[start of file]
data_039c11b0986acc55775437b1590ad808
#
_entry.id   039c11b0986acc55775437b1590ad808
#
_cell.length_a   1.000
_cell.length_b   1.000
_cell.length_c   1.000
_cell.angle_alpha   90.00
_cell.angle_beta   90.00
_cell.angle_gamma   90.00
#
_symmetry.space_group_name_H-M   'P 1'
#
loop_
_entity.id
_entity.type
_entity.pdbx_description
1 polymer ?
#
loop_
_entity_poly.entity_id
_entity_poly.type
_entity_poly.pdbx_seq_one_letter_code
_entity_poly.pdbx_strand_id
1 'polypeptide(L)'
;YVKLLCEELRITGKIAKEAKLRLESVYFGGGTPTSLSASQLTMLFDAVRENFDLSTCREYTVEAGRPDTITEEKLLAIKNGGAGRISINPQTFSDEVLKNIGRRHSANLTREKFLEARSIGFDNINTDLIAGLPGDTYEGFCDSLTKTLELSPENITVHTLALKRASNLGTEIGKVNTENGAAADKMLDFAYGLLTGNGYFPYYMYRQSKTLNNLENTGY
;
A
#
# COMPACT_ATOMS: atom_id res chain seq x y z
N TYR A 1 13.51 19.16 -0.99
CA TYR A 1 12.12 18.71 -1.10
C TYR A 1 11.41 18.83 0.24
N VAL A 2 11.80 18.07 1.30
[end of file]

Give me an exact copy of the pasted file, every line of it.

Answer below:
data_039c11b0986acc55775437b1590ad808
#
_entry.id   039c11b0986acc55775437b1590ad808
#
_cell.length_a   1.000
_cell.length_b   1.000
_cell.length_c   1.000
_cell.angle_alpha   90.00
_cell.angle_beta   90.00
_cell.angle_gamma   90.00
#
_symmetry.space_group_name_H-M   'P 1'
#
loop_
_entity.id
_entity.type
_entity.pdbx_description
1 polymer ?
#
loop_
_entity_poly.entity_id
_entity_poly.type
_entity_poly.pdbx_seq_one_letter_code
_entity_poly.pdbx_strand_id
1 'polypeptide(L)'
;YVKLLCEELRITGKIAKEAKLRLESVYFGGGTPTSLSASQLTMLFDAVRENFDLSTCREYTVEAGRPDTITEEKLLAIKNGGAGRISINPQTFSDEVLKNIGRRHSANLTREKFLEARSIGFDNINTDLIAGLPGDTYEGFCDSLTKTLELSPENITVHTLALKRASNLGTEIGKVNTENGAAADKMLDFAYGLLTGNGYFPYYMYRQSKTLNNLENTGY
;
A
#
# COMPACT_ATOMS: atom_id res chain seq x y z
N TYR A 1 13.51 19.16 -0.99
CA TYR A 1 12.12 18.71 -1.10
C TYR A 1 11.41 18.83 0.24
N VAL A 2 11.80 18.07 1.30